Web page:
Baseball and Breast Cancer: A Fund Raising Campaign Takes on Double Meaning
By Christine Cupaiuolo — May 5, 2009
Chole Angyal, a senior sociology major at Princeton University, discusses the complexities of an on-campus campaign to raise money for breast cancer research. This year, the campaign ads turned sexist (and juvenile):
Every year at Princeton University, the student group Princeton Against Cancer Together (PACT) holds an event called Manicure for the Cure, where they bring in beauty school students to do manicures for Princeton students in the days leading up to spring formals. Formals are this weekend, so advertisements for Manicure for the Cure are all over campus.
To advertise, they’re using the slogan “Save Second Base.” The phrase “second base,” in case you don’t know, refers to foreplay involving breasts, as in “I kissed Jenny under the bleachers and made it to second base.” “How far did you let him go, Jenny? To second base?” If it sounds antiquated and ridiculous… that’s because it is.
Anyway, “Save Second Base” is a slogan that’s used nationwide by breast cancer research fundraisers. And it rubs a lot of people the wrong way. After all, curing breast cancer isn’t really about saving breasts, it’s about saving women’s lives. So it annoys people, but there was no reaction on campus when Manicure for the Cure used the slogan last year. I think people mostly made their peace with the slogan, figuring that at least it was raising money for a good cause.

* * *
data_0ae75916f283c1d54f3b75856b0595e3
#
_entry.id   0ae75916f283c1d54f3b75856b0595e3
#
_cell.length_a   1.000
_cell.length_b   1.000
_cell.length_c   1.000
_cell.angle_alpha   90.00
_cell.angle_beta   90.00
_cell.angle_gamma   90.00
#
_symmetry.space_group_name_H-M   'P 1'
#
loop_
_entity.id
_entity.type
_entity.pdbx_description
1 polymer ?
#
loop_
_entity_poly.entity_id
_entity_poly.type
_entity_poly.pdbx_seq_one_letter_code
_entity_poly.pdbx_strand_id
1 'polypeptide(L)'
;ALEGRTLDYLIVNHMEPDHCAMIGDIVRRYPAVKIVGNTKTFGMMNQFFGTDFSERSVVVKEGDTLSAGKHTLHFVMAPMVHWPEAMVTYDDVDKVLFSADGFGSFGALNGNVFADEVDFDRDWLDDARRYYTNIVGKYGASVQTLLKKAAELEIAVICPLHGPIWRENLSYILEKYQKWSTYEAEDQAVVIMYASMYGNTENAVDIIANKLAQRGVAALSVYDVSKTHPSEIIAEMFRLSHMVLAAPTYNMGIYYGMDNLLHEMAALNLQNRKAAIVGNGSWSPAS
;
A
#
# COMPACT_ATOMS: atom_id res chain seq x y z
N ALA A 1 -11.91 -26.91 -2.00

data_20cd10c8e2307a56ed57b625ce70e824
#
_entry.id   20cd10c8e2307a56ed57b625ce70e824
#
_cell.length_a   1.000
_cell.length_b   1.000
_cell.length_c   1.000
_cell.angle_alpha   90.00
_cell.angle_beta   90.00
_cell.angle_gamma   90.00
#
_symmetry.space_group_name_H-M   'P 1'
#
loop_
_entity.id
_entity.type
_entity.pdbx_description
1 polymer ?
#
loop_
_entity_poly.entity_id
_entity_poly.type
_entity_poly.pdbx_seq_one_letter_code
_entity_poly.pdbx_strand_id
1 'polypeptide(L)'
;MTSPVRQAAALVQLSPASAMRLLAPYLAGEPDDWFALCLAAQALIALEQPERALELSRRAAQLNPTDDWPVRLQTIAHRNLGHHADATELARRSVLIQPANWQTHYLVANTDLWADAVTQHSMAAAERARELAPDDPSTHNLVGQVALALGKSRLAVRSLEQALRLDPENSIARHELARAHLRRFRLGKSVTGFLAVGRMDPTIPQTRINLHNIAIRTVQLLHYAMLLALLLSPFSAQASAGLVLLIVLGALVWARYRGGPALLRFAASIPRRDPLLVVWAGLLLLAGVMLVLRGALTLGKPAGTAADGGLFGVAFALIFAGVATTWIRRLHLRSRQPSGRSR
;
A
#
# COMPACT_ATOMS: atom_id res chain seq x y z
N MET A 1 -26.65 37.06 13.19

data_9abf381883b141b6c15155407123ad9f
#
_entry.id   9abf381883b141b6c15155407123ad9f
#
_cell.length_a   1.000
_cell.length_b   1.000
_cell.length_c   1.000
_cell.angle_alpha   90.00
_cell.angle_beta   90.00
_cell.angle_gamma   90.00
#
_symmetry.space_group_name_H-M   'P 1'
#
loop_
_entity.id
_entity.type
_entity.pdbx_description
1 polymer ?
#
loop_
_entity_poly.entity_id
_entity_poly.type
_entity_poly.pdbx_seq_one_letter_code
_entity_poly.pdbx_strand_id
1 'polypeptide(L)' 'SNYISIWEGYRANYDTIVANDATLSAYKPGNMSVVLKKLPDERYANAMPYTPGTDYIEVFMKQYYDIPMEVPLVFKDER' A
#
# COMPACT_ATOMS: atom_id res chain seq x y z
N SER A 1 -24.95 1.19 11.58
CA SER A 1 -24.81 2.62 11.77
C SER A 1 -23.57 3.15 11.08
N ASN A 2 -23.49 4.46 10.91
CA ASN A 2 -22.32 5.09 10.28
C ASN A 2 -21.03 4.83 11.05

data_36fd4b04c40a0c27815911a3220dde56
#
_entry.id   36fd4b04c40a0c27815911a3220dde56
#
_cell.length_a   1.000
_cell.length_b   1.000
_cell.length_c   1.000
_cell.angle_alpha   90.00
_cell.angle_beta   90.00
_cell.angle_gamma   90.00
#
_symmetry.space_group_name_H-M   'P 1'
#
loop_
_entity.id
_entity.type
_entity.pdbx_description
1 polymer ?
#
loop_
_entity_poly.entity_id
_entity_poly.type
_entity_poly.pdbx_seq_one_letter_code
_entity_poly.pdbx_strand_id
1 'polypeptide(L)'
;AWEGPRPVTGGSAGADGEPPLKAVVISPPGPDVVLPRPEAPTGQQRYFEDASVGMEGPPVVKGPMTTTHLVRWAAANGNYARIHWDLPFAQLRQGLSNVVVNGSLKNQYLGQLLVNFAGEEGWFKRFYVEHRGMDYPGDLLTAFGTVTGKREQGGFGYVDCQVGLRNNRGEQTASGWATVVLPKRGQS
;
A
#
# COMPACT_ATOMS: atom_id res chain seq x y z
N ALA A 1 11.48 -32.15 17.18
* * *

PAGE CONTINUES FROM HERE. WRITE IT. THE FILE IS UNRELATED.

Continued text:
But this year is different. This year, the organizers of the event, in an attempt to include men, are offering massages in addition to manicures. To advertise these services, they made posters that said: “Gentlemen: Save Second Base.”
And that is when the proverbial poop hit the fan.
Keep reading … The comments that follow her essay are a great example of the mindset that needs to be changed. You’ll find more opinions voiced at Equal Writes, a Princeton student blog on feminism and gender.
Another interesting point, the Environmental Working Group’s cosmetic database indicates that some ingredients in nail polish and nail polish removers may be carcinogens, http://www.cosmeticsdatabase.com/browse.php?category=nail%20polish.